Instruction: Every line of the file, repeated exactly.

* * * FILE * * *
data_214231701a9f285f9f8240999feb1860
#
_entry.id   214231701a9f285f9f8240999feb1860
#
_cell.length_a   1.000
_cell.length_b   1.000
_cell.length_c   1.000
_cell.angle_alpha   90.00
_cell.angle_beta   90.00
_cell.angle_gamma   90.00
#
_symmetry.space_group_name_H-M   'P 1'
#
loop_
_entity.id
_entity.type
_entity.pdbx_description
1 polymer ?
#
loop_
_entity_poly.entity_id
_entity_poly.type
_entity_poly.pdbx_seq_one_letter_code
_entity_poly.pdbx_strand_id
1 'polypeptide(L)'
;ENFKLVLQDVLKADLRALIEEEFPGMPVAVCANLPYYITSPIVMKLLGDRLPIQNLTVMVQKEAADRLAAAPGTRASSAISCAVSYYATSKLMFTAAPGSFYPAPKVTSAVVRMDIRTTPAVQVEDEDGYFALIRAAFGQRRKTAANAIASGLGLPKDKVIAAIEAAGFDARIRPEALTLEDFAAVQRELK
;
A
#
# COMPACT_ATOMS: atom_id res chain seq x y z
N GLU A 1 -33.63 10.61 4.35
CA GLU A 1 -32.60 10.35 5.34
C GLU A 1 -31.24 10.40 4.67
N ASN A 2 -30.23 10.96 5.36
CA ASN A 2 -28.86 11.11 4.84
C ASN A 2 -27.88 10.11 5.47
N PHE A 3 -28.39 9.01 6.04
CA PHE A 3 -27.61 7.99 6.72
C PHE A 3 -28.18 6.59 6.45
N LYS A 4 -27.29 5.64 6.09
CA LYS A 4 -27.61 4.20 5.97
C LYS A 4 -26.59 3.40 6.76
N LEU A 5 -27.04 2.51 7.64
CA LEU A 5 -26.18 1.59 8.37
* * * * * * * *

data_214231701a9f285f9f8240999feb1860
#
_entry.id   214231701a9f285f9f8240999feb1860
#
_cell.length_a   1.000
_cell.length_b   1.000
_cell.length_c   1.000
_cell.angle_alpha   90.00
_cell.angle_beta   90.00
_cell.angle_gamma   90.00
#
_symmetry.space_group_name_H-M   'P 1'
#
loop_
_entity.id
_entity.type
_entity.pdbx_description
1 polymer ?
#
loop_
_entity_poly.entity_id
_entity_poly.type
_entity_poly.pdbx_seq_one_letter_code
_entity_poly.pdbx_strand_id
1 'polypeptide(L)'
;ENFKLVLQDVLKADLRALIEEEFPGMPVAVCANLPYYITSPIVMKLLGDRLPIQNLTVMVQKEAADRLAAAPGTRASSAISCAVSYYATSKLMFTAAPGSFYPAPKVTSAVVRMDIRTTPAVQVEDEDGYFALIRAAFGQRRKTAANAIASGLGLPKDKVIAAIEAAGFDARIRPEALTLEDFAAVQRELK
;
A
#
# COMPACT_ATOMS: atom_id res chain seq x y z
N GLU A 1 -33.63 10.61 4.35
CA GLU A 1 -32.60 10.35 5.34
C GLU A 1 -31.24 10.40 4.67
N ASN A 2 -30.23 10.96 5.36
CA ASN A 2 -28.86 11.11 4.84
C ASN A 2 -27.88 10.11 5.47
N PHE A 3 -28.39 9.01 6.04
CA PHE A 3 -27.61 7.99 6.72
C PHE A 3 -28.18 6.59 6.45
N LYS A 4 -27.29 5.64 6.09
CA LYS A 4 -27.61 4.20 5.97
C LYS A 4 -26.59 3.40 6.76
N LEU A 5 -27.04 2.51 7.64
CA LEU A 5 -26.18 1.59 8.37